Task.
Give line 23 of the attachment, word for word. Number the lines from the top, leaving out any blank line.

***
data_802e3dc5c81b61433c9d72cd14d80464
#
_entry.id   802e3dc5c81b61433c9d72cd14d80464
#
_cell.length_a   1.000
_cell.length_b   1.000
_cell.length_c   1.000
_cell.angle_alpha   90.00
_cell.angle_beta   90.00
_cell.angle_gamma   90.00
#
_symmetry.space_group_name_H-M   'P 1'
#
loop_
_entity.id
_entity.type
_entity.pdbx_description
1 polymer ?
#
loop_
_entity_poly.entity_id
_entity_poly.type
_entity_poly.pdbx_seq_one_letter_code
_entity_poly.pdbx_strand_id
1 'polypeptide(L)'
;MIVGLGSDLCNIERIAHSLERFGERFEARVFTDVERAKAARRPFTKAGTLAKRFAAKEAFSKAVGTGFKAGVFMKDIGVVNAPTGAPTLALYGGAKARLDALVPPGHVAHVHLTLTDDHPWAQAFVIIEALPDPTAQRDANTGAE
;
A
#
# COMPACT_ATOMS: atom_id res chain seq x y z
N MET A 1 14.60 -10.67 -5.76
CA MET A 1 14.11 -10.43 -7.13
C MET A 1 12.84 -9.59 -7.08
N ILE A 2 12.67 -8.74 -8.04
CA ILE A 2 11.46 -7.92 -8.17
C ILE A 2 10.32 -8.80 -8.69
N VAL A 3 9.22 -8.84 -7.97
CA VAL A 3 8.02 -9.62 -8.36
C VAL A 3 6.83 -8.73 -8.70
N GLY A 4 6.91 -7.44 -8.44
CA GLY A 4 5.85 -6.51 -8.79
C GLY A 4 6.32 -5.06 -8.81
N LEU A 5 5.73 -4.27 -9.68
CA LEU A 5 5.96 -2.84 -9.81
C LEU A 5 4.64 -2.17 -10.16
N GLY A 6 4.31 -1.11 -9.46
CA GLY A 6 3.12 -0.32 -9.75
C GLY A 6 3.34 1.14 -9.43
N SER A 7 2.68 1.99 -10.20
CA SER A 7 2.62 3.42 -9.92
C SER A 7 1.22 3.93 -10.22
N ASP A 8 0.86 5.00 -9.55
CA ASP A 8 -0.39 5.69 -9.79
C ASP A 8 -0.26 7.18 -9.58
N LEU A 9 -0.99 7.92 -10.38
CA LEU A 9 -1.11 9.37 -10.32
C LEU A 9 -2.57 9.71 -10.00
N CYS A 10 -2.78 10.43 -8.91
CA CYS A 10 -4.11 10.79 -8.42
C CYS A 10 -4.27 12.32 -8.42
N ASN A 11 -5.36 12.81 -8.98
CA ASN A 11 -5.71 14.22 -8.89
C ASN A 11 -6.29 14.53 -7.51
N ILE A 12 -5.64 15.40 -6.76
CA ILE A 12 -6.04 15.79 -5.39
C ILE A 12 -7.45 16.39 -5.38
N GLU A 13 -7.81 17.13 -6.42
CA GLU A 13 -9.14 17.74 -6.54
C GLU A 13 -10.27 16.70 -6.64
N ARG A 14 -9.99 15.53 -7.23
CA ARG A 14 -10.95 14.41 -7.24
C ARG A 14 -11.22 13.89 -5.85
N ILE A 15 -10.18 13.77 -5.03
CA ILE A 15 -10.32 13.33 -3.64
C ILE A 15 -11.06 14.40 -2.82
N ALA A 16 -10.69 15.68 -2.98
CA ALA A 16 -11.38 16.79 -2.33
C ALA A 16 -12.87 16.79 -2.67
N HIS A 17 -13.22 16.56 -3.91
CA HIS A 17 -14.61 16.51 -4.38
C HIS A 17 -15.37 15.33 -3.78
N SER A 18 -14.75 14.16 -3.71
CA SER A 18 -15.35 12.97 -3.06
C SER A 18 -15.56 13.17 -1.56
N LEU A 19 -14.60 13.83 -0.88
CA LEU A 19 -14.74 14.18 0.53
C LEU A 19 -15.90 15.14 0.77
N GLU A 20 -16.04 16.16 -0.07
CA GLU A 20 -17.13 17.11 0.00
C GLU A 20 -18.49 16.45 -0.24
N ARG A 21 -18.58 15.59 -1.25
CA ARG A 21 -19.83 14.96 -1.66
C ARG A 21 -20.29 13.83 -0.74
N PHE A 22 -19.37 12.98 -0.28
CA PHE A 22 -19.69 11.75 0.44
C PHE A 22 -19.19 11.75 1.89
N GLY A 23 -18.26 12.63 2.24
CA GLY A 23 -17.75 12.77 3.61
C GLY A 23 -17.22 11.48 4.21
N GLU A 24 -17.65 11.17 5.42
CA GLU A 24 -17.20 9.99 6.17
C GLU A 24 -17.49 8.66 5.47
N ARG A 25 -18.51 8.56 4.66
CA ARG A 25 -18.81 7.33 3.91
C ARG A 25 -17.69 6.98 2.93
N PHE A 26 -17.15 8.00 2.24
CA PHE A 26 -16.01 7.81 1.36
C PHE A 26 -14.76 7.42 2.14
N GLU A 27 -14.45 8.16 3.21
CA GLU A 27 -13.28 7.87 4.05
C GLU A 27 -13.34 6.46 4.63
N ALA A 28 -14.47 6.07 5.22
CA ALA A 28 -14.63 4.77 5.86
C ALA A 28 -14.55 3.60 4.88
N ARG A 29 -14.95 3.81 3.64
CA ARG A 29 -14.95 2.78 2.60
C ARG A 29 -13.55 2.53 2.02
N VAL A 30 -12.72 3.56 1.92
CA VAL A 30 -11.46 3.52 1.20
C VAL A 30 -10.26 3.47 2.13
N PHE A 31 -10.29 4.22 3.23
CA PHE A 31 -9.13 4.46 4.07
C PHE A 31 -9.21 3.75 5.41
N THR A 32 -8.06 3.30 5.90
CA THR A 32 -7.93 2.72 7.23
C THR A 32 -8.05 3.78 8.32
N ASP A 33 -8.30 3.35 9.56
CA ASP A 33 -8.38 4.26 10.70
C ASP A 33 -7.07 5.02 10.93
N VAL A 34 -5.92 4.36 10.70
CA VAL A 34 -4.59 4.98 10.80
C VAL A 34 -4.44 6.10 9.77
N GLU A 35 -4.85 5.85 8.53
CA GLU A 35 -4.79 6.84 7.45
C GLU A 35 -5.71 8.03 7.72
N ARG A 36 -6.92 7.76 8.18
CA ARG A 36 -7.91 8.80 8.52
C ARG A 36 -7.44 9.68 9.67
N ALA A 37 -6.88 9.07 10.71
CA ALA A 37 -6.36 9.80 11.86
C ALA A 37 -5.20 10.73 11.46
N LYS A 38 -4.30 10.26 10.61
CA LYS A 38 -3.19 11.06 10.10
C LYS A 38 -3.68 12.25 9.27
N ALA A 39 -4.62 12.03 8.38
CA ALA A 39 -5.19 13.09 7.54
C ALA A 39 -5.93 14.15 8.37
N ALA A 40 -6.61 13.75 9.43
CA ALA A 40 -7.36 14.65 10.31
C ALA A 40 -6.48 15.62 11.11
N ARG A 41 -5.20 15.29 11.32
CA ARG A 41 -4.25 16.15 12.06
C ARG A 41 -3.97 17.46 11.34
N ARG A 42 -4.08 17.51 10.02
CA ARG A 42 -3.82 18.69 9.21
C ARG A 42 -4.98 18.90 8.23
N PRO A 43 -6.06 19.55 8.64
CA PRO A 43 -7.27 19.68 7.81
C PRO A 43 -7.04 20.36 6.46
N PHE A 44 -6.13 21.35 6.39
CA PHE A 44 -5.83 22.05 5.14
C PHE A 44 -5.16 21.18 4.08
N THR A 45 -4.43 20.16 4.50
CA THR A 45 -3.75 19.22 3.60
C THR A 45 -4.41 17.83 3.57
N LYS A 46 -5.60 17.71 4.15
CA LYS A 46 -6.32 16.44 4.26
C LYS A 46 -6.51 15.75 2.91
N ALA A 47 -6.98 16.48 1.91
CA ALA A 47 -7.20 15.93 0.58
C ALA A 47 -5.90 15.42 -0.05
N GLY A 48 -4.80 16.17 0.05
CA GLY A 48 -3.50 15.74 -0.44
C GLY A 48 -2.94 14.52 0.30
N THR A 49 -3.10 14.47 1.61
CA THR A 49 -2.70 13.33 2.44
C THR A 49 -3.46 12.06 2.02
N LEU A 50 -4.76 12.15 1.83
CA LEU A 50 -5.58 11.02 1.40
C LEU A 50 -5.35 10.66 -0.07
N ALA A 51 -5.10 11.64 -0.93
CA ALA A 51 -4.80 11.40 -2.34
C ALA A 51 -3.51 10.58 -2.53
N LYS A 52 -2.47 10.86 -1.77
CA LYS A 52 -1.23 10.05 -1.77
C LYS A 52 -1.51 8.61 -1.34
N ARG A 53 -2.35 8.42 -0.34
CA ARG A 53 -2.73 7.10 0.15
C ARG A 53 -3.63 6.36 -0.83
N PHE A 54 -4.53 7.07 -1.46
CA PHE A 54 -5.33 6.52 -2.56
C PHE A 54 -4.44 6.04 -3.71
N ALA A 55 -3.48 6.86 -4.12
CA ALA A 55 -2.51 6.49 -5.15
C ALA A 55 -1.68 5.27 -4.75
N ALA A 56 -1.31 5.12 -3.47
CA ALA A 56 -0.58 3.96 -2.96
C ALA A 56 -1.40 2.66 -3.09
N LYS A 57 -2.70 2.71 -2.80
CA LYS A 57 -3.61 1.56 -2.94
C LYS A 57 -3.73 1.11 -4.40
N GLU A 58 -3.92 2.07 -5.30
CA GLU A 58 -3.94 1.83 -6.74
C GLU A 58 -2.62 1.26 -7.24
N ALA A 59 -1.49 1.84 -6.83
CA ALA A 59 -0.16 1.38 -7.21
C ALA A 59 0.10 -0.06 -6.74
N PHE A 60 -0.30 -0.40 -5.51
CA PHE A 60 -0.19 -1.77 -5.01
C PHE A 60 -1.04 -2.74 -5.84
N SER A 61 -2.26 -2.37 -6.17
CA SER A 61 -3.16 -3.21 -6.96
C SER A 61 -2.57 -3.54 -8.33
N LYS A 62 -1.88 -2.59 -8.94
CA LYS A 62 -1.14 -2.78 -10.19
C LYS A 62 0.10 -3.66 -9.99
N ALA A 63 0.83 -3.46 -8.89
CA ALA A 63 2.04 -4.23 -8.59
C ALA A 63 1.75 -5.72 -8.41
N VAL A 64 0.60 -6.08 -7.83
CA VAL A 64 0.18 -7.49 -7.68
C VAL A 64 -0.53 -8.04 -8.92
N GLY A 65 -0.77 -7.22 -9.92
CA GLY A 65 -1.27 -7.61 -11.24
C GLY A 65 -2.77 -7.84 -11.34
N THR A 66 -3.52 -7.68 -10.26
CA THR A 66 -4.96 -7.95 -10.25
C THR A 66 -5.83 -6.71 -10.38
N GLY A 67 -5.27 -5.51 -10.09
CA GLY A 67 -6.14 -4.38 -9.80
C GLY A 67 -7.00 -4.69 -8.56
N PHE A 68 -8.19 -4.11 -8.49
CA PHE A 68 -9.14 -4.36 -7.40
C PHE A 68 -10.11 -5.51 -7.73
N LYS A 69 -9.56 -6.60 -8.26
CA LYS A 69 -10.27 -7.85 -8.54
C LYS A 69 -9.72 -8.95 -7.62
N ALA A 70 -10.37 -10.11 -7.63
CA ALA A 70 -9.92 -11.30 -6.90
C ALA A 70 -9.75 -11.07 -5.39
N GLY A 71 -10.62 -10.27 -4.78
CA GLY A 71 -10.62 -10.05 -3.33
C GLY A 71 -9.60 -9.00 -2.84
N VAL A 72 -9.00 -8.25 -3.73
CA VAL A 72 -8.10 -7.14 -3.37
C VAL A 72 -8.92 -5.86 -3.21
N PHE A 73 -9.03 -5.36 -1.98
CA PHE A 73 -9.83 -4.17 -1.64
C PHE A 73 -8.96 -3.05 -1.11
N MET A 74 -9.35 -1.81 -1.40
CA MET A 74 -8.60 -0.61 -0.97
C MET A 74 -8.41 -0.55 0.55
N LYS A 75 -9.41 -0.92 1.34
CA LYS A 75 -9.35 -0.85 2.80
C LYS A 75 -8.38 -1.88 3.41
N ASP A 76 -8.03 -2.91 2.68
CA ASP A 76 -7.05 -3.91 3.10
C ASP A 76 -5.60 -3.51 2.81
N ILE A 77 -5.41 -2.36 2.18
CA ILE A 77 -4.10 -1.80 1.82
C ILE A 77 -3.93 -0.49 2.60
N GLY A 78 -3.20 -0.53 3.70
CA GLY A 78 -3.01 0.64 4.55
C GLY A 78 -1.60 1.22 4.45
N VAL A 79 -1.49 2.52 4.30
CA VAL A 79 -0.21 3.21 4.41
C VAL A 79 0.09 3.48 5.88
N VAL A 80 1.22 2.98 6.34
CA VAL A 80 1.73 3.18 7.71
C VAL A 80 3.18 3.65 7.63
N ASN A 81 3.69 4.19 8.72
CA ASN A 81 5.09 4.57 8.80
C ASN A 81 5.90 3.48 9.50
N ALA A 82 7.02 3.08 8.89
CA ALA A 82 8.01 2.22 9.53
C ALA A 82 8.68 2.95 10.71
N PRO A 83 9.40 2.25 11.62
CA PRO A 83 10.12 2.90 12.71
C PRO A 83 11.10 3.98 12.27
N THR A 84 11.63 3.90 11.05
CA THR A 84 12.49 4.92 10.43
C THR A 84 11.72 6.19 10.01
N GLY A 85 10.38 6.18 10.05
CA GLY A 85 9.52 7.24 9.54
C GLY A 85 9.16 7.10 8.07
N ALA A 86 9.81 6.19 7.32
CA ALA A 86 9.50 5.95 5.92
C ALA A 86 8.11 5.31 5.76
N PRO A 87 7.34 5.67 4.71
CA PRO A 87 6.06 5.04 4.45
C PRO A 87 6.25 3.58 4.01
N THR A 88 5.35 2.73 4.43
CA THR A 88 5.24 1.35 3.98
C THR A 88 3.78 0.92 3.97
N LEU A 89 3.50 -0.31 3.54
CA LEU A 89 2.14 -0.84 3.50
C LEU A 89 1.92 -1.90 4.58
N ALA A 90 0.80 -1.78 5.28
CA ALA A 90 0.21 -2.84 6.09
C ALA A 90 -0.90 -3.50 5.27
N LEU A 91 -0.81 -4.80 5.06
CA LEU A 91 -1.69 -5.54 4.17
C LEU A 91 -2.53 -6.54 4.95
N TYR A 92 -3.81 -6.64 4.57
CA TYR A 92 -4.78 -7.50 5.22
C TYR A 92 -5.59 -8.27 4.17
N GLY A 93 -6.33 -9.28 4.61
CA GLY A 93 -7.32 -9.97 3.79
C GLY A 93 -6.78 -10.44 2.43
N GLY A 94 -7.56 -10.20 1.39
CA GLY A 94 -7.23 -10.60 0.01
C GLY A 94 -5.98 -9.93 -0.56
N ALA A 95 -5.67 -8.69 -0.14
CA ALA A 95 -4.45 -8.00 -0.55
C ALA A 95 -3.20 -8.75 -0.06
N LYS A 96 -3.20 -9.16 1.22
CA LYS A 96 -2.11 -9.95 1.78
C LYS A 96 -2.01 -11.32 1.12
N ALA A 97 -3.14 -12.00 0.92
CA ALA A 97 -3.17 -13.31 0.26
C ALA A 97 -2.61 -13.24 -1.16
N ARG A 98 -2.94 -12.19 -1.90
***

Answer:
_entity_poly.pdbx_seq_one_letter_code